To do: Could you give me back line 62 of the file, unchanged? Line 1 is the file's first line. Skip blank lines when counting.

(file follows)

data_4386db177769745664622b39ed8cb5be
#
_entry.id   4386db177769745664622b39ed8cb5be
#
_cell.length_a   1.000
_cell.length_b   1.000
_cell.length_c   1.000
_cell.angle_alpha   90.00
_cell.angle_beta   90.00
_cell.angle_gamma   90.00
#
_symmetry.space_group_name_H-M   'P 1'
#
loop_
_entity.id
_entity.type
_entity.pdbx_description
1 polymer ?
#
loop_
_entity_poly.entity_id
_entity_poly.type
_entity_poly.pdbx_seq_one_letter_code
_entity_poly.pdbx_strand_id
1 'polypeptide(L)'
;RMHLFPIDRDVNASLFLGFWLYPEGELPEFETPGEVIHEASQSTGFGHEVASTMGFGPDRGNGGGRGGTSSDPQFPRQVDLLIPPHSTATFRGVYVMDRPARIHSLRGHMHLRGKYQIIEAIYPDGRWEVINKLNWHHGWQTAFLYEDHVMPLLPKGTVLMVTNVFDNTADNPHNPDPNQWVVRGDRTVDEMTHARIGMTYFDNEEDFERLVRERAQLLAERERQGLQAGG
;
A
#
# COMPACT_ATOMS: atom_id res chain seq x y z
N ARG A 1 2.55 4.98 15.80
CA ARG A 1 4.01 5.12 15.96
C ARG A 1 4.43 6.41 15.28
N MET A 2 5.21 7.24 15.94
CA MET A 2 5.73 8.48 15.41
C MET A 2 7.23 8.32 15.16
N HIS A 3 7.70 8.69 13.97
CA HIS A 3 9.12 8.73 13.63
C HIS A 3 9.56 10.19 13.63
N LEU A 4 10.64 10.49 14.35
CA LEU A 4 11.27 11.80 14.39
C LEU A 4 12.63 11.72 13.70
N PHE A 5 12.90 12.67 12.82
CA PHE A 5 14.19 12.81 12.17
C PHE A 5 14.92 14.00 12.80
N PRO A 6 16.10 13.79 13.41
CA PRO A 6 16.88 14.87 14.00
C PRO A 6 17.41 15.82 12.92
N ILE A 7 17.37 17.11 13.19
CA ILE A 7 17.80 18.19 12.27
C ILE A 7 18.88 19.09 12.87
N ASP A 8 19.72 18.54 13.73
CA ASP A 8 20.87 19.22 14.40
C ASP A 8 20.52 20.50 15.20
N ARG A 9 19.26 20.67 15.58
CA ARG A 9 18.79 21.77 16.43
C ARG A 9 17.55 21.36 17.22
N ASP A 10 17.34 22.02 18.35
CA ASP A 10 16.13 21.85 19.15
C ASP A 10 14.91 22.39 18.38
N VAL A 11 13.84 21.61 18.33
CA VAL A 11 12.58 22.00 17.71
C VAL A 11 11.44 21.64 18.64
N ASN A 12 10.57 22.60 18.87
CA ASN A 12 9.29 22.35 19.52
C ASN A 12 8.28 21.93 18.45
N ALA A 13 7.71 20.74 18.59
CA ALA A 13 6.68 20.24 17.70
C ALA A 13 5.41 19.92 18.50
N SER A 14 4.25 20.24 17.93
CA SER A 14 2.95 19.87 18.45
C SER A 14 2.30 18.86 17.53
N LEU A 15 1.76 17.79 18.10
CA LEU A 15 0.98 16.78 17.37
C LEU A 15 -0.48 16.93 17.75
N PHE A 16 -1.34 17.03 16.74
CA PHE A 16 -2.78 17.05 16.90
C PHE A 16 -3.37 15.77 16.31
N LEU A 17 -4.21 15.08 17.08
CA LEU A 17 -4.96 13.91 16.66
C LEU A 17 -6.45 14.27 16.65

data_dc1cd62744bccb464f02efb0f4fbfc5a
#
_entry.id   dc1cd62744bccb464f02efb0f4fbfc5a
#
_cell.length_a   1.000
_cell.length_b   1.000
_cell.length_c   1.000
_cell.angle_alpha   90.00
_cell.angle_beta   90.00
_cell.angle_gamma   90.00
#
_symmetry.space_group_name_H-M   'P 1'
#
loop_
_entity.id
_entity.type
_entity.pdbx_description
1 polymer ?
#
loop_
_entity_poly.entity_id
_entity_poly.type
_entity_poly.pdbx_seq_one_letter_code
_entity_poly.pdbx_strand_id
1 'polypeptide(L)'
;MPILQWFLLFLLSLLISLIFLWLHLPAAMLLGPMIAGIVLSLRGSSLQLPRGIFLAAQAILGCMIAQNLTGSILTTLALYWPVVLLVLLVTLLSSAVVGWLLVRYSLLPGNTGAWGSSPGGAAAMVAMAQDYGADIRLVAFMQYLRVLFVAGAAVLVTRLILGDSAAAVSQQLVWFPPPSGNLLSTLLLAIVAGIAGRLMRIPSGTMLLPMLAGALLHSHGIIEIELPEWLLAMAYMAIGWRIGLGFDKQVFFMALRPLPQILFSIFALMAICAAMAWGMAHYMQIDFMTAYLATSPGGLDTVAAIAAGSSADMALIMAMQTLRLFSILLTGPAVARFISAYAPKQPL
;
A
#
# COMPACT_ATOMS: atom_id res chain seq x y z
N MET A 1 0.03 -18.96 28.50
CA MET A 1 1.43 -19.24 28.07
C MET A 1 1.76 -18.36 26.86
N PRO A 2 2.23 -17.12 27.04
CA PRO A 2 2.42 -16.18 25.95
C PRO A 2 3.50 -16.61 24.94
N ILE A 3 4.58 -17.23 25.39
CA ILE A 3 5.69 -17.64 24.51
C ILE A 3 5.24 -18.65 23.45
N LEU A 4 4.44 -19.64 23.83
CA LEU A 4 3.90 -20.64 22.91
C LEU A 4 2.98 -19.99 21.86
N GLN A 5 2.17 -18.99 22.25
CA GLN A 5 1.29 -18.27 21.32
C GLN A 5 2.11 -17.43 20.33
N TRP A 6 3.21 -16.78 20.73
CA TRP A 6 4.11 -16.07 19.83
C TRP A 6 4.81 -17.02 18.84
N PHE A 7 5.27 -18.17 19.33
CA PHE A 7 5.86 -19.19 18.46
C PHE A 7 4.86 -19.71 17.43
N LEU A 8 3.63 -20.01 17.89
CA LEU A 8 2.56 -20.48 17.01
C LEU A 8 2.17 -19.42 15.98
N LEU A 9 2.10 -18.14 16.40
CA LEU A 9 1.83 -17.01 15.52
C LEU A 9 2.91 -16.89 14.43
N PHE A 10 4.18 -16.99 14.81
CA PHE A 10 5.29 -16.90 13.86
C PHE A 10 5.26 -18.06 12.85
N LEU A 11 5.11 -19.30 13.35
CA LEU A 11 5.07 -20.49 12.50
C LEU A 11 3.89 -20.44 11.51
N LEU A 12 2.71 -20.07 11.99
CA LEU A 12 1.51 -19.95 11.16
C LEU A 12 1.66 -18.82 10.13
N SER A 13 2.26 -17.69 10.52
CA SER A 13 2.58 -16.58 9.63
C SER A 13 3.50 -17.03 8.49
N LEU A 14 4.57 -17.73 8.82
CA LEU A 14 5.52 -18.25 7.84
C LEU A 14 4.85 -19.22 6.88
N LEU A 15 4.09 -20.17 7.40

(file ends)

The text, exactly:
CA VAL A 11 12.58 22.00 17.71